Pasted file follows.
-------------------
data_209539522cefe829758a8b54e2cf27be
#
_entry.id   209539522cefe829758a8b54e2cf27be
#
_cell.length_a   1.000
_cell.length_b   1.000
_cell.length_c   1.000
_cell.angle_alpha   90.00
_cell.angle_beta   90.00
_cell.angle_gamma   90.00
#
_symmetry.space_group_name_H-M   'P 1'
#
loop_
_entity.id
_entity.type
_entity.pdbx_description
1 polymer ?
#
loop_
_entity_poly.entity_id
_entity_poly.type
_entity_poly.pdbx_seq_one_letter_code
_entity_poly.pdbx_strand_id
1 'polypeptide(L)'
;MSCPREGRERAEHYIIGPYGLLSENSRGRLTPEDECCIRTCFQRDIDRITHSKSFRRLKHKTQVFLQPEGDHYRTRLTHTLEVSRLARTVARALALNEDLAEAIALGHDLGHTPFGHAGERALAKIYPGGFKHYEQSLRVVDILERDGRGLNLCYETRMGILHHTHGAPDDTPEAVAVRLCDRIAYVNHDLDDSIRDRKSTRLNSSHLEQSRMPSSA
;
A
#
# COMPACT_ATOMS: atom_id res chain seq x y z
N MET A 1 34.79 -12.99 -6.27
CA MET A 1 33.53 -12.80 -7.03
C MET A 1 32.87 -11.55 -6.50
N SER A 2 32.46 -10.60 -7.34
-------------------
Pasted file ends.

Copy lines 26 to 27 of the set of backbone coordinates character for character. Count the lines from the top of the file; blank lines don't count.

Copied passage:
;MSCPREGRERAEHYIIGPYGLLSENSRGRLTPEDECCIRTCFQRDIDRITHSKSFRRLKHKTQVFLQPEGDHYRTRLTHTLEVSRLARTVARALALNEDLAEAIALGHDLGHTPFGHAGERALAKIYPGGFKHYEQSLRVVDILERDGRGLNLCYETRMGILHHTHGAPDDTPEAVAVRLCDRIAYVNHDLDDSIRDRKSTRLNSSHLEQSRMPSSA
;